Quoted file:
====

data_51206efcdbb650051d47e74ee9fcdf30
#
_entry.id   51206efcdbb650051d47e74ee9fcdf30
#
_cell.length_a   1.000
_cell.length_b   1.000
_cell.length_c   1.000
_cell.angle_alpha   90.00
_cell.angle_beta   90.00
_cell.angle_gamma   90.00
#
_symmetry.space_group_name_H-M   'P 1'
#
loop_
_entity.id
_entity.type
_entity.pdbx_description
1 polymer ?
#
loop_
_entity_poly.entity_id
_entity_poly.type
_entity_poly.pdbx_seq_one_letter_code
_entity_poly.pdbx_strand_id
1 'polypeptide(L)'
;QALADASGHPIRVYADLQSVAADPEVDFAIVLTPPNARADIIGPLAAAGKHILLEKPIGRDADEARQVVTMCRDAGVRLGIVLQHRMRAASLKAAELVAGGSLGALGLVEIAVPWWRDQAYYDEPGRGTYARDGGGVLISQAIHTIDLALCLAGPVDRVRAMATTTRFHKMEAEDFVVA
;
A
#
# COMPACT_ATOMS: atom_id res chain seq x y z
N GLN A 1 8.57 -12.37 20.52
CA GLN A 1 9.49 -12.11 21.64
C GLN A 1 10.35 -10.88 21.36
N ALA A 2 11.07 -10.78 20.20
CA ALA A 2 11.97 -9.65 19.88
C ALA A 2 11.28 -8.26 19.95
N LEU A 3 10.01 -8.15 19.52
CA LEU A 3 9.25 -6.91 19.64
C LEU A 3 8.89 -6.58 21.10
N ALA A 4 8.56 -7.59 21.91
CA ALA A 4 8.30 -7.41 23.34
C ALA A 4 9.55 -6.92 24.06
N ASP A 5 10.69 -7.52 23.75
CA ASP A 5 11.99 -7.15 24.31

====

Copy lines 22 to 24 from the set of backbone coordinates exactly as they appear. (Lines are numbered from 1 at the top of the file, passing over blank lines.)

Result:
_entity_poly.type
_entity_poly.pdbx_seq_one_letter_code
_entity_poly.pdbx_strand_id